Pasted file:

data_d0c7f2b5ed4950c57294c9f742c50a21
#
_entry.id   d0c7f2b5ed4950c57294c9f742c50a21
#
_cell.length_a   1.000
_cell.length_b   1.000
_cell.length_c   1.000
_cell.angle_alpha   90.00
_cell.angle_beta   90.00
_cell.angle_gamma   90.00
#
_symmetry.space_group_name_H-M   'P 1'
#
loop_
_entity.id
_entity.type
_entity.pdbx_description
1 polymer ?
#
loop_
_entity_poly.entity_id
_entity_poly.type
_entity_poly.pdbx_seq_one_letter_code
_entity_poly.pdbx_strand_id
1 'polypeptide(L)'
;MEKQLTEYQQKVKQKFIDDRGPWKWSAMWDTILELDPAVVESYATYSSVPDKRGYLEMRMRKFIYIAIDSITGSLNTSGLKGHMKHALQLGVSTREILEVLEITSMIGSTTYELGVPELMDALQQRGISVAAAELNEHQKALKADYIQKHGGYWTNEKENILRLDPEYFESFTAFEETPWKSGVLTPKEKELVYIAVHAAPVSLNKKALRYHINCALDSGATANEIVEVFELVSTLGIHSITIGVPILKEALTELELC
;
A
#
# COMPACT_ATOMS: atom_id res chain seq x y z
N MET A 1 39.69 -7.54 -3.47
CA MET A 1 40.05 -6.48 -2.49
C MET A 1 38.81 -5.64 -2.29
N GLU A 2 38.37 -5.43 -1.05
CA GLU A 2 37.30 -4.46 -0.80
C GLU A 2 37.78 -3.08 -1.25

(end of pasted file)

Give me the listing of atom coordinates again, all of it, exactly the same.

data_d0c7f2b5ed4950c57294c9f742c50a21
#
_entry.id   d0c7f2b5ed4950c57294c9f742c50a21
#
_cell.length_a   1.000
_cell.length_b   1.000
_cell.length_c   1.000
_cell.angle_alpha   90.00
_cell.angle_beta   90.00
_cell.angle_gamma   90.00
#
_symmetry.space_group_name_H-M   'P 1'
#
loop_
_entity.id
_entity.type
_entity.pdbx_description
1 polymer ?
#
loop_
_entity_poly.entity_id
_entity_poly.type
_entity_poly.pdbx_seq_one_letter_code
_entity_poly.pdbx_strand_id
1 'polypeptide(L)'
;MEKQLTEYQQKVKQKFIDDRGPWKWSAMWDTILELDPAVVESYATYSSVPDKRGYLEMRMRKFIYIAIDSITGSLNTSGLKGHMKHALQLGVSTREILEVLEITSMIGSTTYELGVPELMDALQQRGISVAAAELNEHQKALKADYIQKHGGYWTNEKENILRLDPEYFESFTAFEETPWKSGVLTPKEKELVYIAVHAAPVSLNKKALRYHINCALDSGATANEIVEVFELVSTLGIHSITIGVPILKEALTELELC
;
A
#
# COMPACT_ATOMS: atom_id res chain seq x y z
N MET A 1 39.69 -7.54 -3.47
CA MET A 1 40.05 -6.48 -2.49
C MET A 1 38.81 -5.64 -2.29
N GLU A 2 38.37 -5.43 -1.05
CA GLU A 2 37.30 -4.46 -0.80
C GLU A 2 37.78 -3.08 -1.25